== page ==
Anti-Catholic Laws Have To Go

Posted By: October 17, 2005

Anti-Catholic Laws Have To Go

Irish News. Thursday, October 13, 2005

I APPRECIATE the letter of M O’B, Belfast 9 (October 11)
that stated “I can assure Father Sean McManus the only date
loyalists care about or know is 1690. They have never heard
of any law or act passed in 1701″.

But I am not ‘assured’ as the facts prove otherwise. The
anti-Catholic section of the Act of Settlement 1701 – which
mandates that only Protestant heirs can succeed to the
British throne – has always been of deep importance to the
Protestants/unionists/Orangemen of Northern Ireland.

Dr Paisley, for instance, is on record as stressing that
his allegiance is not just to the British monarch but also
to “Protestant succession to the British throne”.

Furthermore, in 1980 – before Prince Charles married
Princess Diana – there was speculation that he might marry
a Catholic.

An Orange delegation from Northern Ireland went to London
to protest: “The row broke out over the week-end when
militant Protestants demanded that Prince Charles be barred
from succeeding Queen Elizabeth as sovereign if he marries
a Roman Catholic. The Protestants said they had raised the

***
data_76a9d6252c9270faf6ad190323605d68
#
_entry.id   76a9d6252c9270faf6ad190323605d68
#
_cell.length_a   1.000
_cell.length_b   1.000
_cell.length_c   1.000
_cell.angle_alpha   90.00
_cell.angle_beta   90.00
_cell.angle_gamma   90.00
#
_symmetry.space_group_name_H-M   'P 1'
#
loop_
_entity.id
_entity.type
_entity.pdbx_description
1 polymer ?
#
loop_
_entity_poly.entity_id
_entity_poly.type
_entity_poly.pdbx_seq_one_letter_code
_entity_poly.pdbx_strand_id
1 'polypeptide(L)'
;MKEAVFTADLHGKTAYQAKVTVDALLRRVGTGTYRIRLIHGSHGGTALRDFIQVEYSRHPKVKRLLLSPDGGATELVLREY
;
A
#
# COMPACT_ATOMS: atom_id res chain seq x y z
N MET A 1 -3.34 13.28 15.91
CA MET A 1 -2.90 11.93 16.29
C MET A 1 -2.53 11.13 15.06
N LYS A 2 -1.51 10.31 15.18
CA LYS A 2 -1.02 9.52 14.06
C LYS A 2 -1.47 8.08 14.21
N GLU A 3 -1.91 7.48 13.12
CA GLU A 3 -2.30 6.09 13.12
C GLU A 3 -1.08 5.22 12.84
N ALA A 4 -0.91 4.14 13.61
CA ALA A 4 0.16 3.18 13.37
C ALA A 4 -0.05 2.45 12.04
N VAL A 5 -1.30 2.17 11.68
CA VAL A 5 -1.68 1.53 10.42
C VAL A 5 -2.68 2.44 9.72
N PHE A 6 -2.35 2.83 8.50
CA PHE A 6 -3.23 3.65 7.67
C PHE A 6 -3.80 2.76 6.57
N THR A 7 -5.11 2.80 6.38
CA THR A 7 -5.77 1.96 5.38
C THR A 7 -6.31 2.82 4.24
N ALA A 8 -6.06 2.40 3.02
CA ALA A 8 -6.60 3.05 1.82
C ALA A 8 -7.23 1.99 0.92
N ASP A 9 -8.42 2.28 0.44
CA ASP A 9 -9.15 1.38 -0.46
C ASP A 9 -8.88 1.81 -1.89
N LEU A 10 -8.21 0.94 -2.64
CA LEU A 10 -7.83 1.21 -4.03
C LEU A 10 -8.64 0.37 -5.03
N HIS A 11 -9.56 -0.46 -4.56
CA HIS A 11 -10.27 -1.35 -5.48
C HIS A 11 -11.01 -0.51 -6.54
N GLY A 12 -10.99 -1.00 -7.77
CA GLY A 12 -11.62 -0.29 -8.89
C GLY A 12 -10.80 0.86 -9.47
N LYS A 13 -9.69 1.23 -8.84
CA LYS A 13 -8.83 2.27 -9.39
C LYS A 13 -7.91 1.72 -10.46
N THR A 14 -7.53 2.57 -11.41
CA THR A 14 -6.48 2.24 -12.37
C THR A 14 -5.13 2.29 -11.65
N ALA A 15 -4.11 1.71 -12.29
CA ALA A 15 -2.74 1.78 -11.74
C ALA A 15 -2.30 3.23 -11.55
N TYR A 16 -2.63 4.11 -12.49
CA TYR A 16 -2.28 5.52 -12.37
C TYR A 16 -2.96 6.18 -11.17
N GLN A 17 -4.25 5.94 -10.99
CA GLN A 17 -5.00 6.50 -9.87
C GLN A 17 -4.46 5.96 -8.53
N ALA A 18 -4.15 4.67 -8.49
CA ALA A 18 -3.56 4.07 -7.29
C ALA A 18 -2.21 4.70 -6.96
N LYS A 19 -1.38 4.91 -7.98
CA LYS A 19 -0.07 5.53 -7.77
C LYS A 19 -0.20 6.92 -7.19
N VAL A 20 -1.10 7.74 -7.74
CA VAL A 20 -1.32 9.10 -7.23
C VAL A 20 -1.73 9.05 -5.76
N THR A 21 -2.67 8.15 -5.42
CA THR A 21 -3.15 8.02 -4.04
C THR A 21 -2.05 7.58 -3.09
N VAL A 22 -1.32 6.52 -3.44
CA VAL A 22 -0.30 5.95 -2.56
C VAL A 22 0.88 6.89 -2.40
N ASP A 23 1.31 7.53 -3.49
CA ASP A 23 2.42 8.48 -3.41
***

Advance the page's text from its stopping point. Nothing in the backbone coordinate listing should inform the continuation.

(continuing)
matter with the government and insisted that Prime Minister
Margaret Thatcher promised them that Charles would have to
renounce his right to the throne if he marries Marie-Astrid
or any other Catholic.

We pointed out that we were most anxious that only a
Protestant would succeed and Mr. Atkins (then secretary of
state for Northern Ireland) gave us a guarantee that the
present government would never revoke the Act of Settlement
– which would mean a constitutional change in parliament to
allow a Catholic to become either Queen or King”
(‘Protestants object to Charles ruling with Catholic wife’.
Washington Star. Monday July 7 1980).

I should also point out to M O’B that it is a mistake to
make such a false distinction between ‘1690 and 1701’.

The Act of Settlement was passed following the revolution
of 1688 that unseated Britain’s last Catholic monarch,
James II – thereby giving ‘constitutional’, sectarian and
anti-Catholic shape to the ‘Glorious Revolution’.

Back in 1980, the Irish National Caucus launched a campaign
to expose the intrinsically sectarian and discriminatory
nature of the Act of Settlement.

Our point was that – while it may not mean much to the
average English person – it meant a lot to the Orangemen as
it provided the ideological and ‘constitutional’
underpinnings of their anti-Catholic bigotry.

Since that time we are glad to see that there has been a
huge rise in consciousness on this matter.

Now repealing the anti-Catholic section of the act is
supported by the Guardian newspaper, 72 MPs and 35 peers,
Cardinal Cormac Murphy-O’Connor of England and Cardinal
O’Brien of Scotland.

Cicero once said: “Fundamentum iustitiae est fides” (the
foundation of justice is good faith).

I call on Protestants/unionists/Orangemen to show their
good faith and join the Irish National Caucus in calling
for the abolition of the anti-Catholic section of the Act
of Settlement.

Father Sean Mc Manus
Irish National Caucus
P.O. Box 15128
Capitol Hill
Washington, D.C. 20003-0849